Thursday, April 5, 2012

Why 1-year-olds fail at capitalism

It’s getting to be time for Easter and that may mean learning about the Resurrection right? Well, sure, but first, there are Easter eggs. X-man, who already loves anything he can throw, has been introduced to Easter eggs in an attempt to prepare him for this, his first participatory traditional competition.

We got the plastic eggs, hid them in the living-room, and told him the rules.
“Ball!” he says and throws it on the ground, cracking the plastic and spilling 2 marshmallows and 2 raisins. There were treats inside?! Now the game is on.

The only problem is that he sits down and opens up each egg and eats whatever is in it before searching for another. The other kids are gonna get all the eggs for sure. Alicia and I caught ourselves in a debate later that week –do we train him to just pile them all in the basket by filling the practice eggs with rocks or do we simply take them from him when he finds each one and basket it ourselves?

Then it struck me…the act of hoarding and selfishness is made possible by ownership.

Ownership is a concept that young children don’t get naturally.
What they see is in front of them and they take it and eat it or play with it and are genuinely surprised when they are told that’s “wrong” or “bad.” Furthermore, what others see and take without rental agreement is perfectly fine to a small child, provided that small child doesn’t see and want the same item.
Take what you want. Use what you need. Leave the rest.
Children live a very pure and immediate version of the law of consecration.

What if we lived like that? All of us…

I thought of my opened garage and my freezer full of my favorite sausage links. What if a stranger just came up and took it out and ate it…well that would be ok. I could eat their steak. Except it wouldn’t be their steak.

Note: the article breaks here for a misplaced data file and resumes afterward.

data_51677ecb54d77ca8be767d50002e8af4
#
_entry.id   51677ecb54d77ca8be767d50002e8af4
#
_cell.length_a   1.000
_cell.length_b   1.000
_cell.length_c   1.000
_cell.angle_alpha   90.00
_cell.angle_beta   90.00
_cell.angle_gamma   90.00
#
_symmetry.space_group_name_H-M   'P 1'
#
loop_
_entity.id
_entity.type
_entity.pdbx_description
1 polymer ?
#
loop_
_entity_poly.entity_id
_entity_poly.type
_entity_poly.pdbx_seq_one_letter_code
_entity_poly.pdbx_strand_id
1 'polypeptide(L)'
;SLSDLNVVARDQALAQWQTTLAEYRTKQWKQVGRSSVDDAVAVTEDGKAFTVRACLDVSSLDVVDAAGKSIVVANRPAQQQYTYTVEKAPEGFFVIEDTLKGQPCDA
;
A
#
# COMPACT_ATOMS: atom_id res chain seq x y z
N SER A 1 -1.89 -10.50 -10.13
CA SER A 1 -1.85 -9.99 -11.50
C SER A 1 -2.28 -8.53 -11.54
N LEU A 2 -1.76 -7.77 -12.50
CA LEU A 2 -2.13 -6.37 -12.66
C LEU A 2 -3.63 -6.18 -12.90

It would be no-one’s steak.

Would I care? Yes, but I would care less if I had a year’s supply of food in my a basement.

Did Jesus own anything?

That question may be irrelevant. He maintained a higher perspective of what was important. If a man were to come and ask bread, I could give him all the stuff in my fridge --mayb--except the leftover Thai dish.

Lame Mindset, James.

What if he ate all my sausages?

I felt threatened at the thought and made a note to myself to renew my NRA membership.

But then I tried--for a split second--to imagine I had a whole year’s supply downstairs. If I did, I wouldn’t feel threatened at losing my favorite sausages or in fact everything in my fridge. I would have the luxury to live according to a different mindset.

The irony is that if I own more, I care less about ownership.

I have often wondered about the seeming disjointedness in the scriptures—especially how Jesus’ sermons seem to skip from one unrelated topic to another without finishing the point. But the points are circumscribed into one great whole—the mind of God, also called mysteries of God. Like that time in Luke, he tells the parable of ownership and stewardship. He that hath been given 10 talents passes them on to those who need it immediately (money-changers) and it returns unto him. He shall be given even more while he that hoards the small talent he ‘owns’ for fear of losing it, ironically loses it.

Then Jesus skips right to the instruction to go take some other person’s unused donkey and get it ready for him to ride. Odd? Maybe not.

The Lord hath need of it.

What then of Easter?

Imagine the feast of fun we would have if each time we found an egg, we showed it to each other, sat down and gorged on the delicious chocolate before hunting for another. Let all the kids eat as much as they want, right on the spot! All would be fed, glee-filled, and ecstatic!
There would be no egg-counting, no divvying or fairness.
Those who rush from egg to egg imagining they are getting more glee than anyone else, let them do what they want. They have less actual fun than that brilliant toddler who sits for 20 minutes and gleefully sucks every last bit of chocolate from the foil of a single egg.

And that is the magic of Easter – not in what we get for free (an eternal resurrected body filled with glory), but the freedom that comes from the fresh perspective:

suddenly, we do not own a thing, yet will be given all the Father hath – not to hoard for ourselves or gloat over, but to enjoy if we simply give it away.

And because I have only a month’s supply of food, I felt too threatened until now to even consider the possibility of ownership being a liability.

So honey, let’s start building up our stores and renew our child-like concepts of ownership.
Does anyone want some delicious sausages?